Jesus is betrayed with a kiss. He is surrendered to His enemies by one who affirms His love by a kiss. We are warned that trusting in our own understanding rather than, as Jesus instructs, on the authority of Scripture which records the witness of the prophets, is folly. Jesus is confident that God’s sovereign will always triumphs. He has absolutes confidence in the power of God to achieve His plan. He also reminds the disciples not to yield to the ways of the world for victory. Neither will swordplay and violence in the end lead to victory. The disciples, at the end of knowing what to do, simply flee, but happily, Jesus reunites with them, teaches them the right way and commissions them in the kingdom way with kingdom values.
It looks like Jesus is defeated and prayers are ineffective, but they turn out to be false testimony and lies. We discover that God is just working out His plan as He had prophesied in Scripture, and none of the failures are permanent.
Resource: Matthew 26:47-60 (NIV)
While he was still speaking, Judas, one of the Twelve, arrived. With him was a large crowd armed with swords and clubs, sent from the chief priests and the elders of the people. Now the betrayer had arranged a signal with them: “The one I kiss is the man; arrest him.” Going at once to Jesus, Judas said, “Greetings, Rabbi!” and kissed him.
Jesus replied, “Do what you came for, friend.”
Then the men stepped forward, seized Jesus and arrested him. With that, one of Jesus’ companions reached for his sword, drew it out and struck the servant of the high priest, cutting off his ear.
“Put your sword back in its place,” Jesus said to him, “for all who draw the sword will die by the sword. Do you think I cannot call on my Father, and he will at once put at my disposal more than twelve legions of angels? But how then would the Scriptures be fulfilled that say it must happen in this way?”
In that hour Jesus said to the crowd, “Am I leading a rebellion, that you have come out with swords and clubs to capture me? Every day I sat in the temple courts teaching, and you did not arrest me. But this has all taken place that the writings of the prophets might be fulfilled.” Then all the disciples deserted him and fled.
Those who had arrested Jesus took him to Caiaphas the high priest, where the teachers of the law and the elders had assembled. But Peter followed him at a distance, right up to the courtyard of the high priest. He entered and sat down with the guards to see the outcome.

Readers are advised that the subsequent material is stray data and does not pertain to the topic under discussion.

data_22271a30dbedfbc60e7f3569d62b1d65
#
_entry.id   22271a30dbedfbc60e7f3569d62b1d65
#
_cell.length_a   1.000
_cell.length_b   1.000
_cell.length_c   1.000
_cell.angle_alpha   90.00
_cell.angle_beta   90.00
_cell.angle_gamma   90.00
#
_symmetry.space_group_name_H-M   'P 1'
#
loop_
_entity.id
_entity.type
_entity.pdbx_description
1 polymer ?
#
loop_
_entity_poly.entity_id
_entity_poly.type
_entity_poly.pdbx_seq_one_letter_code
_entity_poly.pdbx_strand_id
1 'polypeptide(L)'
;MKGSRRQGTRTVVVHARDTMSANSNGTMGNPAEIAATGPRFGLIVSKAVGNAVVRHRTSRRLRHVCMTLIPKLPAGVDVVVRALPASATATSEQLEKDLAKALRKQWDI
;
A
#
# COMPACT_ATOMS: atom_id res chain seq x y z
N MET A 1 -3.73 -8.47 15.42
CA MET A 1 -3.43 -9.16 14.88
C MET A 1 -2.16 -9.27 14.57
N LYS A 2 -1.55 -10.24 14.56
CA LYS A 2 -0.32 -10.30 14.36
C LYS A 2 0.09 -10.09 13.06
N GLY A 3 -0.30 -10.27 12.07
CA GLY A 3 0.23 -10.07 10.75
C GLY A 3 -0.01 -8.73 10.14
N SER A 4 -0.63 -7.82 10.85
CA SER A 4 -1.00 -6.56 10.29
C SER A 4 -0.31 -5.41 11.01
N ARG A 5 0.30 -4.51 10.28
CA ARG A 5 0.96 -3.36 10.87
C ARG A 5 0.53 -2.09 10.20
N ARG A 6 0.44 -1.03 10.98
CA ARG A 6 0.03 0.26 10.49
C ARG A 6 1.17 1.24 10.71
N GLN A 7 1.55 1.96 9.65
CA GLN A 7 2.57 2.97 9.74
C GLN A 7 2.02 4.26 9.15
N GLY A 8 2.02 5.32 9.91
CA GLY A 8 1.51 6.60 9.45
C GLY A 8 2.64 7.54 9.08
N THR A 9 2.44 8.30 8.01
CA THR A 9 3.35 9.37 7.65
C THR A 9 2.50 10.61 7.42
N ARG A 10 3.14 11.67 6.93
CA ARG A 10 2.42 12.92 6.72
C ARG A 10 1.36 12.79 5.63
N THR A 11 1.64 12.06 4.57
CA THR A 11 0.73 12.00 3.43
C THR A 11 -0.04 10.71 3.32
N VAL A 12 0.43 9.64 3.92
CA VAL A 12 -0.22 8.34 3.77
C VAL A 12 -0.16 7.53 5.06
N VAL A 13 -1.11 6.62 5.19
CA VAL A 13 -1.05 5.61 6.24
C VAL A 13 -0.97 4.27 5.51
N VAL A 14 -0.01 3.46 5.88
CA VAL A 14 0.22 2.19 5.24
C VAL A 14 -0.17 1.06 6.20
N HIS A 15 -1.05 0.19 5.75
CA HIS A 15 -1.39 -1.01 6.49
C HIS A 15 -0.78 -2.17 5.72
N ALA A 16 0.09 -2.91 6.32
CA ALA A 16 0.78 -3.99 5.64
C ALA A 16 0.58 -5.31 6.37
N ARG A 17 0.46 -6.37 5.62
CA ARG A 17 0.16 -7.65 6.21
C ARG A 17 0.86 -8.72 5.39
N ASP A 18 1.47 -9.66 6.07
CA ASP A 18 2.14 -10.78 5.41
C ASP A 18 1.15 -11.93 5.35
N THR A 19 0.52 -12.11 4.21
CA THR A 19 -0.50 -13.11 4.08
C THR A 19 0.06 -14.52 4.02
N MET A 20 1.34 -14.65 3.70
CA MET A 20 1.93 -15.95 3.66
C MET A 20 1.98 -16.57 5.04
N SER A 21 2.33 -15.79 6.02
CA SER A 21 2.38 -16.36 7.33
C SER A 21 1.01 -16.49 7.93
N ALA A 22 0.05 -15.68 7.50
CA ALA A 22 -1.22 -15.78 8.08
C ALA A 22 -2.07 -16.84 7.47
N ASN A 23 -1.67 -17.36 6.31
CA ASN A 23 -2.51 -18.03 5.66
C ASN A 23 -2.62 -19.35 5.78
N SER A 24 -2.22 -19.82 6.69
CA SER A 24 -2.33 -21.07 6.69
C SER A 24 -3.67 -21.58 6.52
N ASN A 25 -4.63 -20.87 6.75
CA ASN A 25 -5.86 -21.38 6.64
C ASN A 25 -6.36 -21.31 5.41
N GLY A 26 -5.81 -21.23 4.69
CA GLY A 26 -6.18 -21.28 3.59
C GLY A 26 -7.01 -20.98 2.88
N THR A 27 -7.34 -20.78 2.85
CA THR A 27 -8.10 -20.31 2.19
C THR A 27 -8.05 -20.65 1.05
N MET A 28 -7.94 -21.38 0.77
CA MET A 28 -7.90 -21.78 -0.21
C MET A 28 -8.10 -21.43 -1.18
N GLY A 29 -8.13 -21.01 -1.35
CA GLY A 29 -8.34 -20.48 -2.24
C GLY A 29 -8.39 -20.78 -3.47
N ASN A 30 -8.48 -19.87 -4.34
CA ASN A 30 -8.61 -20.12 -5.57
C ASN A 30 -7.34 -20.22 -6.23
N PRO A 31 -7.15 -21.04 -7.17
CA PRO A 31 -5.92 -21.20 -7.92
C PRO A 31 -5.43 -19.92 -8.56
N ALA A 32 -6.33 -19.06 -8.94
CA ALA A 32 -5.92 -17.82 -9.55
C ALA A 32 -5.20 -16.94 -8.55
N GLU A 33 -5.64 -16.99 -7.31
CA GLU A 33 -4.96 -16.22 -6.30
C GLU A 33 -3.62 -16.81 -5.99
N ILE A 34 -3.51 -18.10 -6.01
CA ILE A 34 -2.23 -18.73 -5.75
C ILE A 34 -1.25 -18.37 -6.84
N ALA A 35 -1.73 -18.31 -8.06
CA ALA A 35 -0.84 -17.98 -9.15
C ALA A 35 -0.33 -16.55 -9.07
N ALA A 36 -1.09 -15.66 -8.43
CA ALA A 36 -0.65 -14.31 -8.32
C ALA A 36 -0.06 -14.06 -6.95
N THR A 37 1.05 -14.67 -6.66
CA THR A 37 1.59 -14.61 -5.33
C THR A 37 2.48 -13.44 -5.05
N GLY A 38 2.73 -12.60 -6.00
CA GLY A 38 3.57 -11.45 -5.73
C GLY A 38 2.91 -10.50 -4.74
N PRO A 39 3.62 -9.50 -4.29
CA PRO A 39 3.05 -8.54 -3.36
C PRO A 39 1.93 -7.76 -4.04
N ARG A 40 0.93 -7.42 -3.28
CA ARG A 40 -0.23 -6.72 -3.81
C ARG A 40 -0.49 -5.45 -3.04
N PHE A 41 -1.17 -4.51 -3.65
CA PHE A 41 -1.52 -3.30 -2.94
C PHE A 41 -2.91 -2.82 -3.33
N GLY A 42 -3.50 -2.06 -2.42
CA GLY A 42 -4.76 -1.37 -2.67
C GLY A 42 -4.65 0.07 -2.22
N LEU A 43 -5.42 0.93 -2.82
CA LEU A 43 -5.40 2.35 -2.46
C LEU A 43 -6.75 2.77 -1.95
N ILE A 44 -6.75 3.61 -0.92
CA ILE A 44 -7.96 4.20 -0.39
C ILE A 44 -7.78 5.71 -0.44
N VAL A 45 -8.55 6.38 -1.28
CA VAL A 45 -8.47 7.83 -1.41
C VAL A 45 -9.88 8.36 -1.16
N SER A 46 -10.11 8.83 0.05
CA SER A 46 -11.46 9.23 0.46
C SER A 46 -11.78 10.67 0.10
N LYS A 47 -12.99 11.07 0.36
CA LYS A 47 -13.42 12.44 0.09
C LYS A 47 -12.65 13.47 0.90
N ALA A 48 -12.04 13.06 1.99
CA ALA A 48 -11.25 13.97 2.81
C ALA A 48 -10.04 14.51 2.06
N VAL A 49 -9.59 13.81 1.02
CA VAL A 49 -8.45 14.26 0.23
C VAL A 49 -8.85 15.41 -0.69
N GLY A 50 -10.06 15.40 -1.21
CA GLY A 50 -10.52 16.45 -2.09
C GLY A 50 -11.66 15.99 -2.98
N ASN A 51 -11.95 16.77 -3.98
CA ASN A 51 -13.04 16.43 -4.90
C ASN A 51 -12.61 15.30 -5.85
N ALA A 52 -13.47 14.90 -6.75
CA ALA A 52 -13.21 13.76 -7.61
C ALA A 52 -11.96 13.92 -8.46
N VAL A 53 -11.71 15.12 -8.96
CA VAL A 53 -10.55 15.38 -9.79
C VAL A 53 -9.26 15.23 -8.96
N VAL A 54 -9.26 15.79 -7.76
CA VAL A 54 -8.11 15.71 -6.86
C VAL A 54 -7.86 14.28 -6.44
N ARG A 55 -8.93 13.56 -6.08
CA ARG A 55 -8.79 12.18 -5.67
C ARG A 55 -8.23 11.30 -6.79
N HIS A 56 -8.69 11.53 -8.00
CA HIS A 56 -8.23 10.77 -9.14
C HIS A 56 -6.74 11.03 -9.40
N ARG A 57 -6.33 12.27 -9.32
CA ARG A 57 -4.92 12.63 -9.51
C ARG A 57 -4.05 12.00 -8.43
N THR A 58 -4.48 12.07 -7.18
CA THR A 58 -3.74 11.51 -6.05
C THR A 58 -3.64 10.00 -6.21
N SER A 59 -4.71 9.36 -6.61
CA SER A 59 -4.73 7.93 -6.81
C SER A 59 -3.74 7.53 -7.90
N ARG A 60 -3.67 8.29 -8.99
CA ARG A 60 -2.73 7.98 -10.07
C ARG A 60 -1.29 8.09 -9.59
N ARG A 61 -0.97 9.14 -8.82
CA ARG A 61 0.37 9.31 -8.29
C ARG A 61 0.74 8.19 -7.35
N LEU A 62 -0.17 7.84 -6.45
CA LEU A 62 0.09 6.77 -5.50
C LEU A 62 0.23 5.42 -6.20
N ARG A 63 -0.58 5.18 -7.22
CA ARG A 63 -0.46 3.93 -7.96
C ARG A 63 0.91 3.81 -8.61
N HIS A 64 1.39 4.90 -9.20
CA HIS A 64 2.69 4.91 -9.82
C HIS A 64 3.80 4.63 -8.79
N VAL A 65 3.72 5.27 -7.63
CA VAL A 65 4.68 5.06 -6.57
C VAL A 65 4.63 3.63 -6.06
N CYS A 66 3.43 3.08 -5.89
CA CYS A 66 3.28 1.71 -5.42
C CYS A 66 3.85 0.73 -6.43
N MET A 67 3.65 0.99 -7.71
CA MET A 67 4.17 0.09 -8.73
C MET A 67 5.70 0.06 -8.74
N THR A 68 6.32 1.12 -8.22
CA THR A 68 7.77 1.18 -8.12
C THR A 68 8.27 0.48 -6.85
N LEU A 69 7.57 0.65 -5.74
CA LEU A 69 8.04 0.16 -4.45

The chief priests and the whole Sanhedrin were looking for false evidence against Jesus so that they could put him to death. But they did not find any, though many false witnesses came forward.
Prayer Discipline Of This Week
Start your prayer time praying with these words found on the RTS webpage:
Our God and Father, we thank you that you speak to us a good word, a word of mercy, of grace, and of comfort, that you have given us the gift of your Son and that in him we have a great High Priest who intercedes for us and prays for us and sends us his Holy Spirit. We give you thanks for your Word and pray that you would apply it to our lives, that we might love you more and care for our neighbours as you would have us. We ask this in Jesus’s name, Amen.
Prayer Focus This Week
- Pray for the work of PSALT as it continues working to see the PCC be increasingly faithful to Biblical Reformed truth.
- Pray for God to use the PCC increasingly with its enthusiasm to share the love of Jesus.
- Pray for our church to act in ways honouring to God as it ministers with many ethnic congregations.
Prayer Bulletin – June 13 – 19, 2021
Jesus prophesied, “This very night you will all fall away on account of me.” It came to pass just as He had said. Peter and the others were well intended – they had wanted to be faithful and act consistently – but the circumstances made them act cowardly. We, too, fall into the same temptation and fail in the same way. Peter thought that he was superior to the others, and although they would fail, he believed in his own ability to remain firm, but it was not so. He had to deal with his failure and be reconciled to Jesus and his brothers and sisters.